Emrah Duezel, DZNE, Magdeburg, Germany
Andreas Heintz, Charité Universitätsmedizin Berlin, Germany
Peter Redgrave, University of Sheffiled, UK
Terry Robinson, University of Michigan, Ann Arbor, USA
Wolfram Schultz, University of Cambridge, UK
Susan Sesack, University of Pittsburgh, USA
Mark Wightman, University of North Carolina at Chapel Hill, USA
The basal ganglia had long been considered a motor control center. However, in recent years there has been a greater recognition of its role in other processes. In particular, subregions of the striatum and the cortical-striatal-thalamic-midbrain dopaminergic circuit have been found to have differential involvements in learning, reward, and habit formation.
The ventral striatum and its associated dopaminergic inputs have long been recognized for their central role in reward processing and goal-directed behavior. Such rewarding events are essential for learning, and can be reflected by modulation of plasticity (i.e., LTP and LTD) of glutamatergic inputs. In contrast, more recent studies have shown that repeated presentation of rewarding events such as drugs of abuse will lead to a transition from reward-directed behaviors (i.e., “liking”) to habit formation (i.e., “wanting”). Habit formation involves activation of more dorsal striatal circuitry. Therefore, the striatum is far from only a motor circuit, but instead is positioned to integrate a diverse array of motor, limbic, and cognitive processes to regulate behavior. Accordingly, dysfunctions within the basal ganglia have been implicated in a diverse array of psychiatric disorders, including drug abuse, impulse control disorders, schizophrenia and depression.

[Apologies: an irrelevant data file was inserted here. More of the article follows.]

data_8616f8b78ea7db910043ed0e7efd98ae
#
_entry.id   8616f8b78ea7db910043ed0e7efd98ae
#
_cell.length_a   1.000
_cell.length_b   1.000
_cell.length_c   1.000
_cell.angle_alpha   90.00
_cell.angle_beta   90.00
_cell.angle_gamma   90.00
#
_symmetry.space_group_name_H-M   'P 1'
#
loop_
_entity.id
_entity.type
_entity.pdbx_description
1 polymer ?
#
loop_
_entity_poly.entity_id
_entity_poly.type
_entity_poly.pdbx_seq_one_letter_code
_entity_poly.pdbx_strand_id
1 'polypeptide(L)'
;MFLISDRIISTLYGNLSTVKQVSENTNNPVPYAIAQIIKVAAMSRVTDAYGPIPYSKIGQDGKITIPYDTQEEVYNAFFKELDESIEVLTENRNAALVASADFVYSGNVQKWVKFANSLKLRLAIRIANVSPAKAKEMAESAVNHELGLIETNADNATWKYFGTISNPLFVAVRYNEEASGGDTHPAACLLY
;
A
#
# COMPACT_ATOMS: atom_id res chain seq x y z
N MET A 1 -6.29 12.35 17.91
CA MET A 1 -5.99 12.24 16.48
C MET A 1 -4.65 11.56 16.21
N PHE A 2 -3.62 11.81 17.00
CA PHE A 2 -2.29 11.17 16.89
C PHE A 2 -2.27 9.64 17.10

In this course, experts from around the world will provide an outstanding scientific resource and lead interactive discussions across a broad array of fields, spanning basic neuroscience and anatomy to clinical disorders and their treatment. The course will cover basic anatomy and neuropharmacology of circuits involved in learning, reward, and habit formation, and the transmitters that impact these circuits. Experts in reward and learning will describe the dopamine neuron system and its responses during learning, and how this impacts striatal synaptic plasticity. Habit formation will be examined from the perspective of recording from single units through behavioral pharmacology, with imaging providing a unifying overview of circuit function in normal and disease states in humans. The participants will gain an in-depth understanding of the neurobiology of reward, learning, and habit formation, how the organism transitions from one state to the other with experience, and be exposed to cutting-edge research from the cellular through behavioral and human pathological perspective.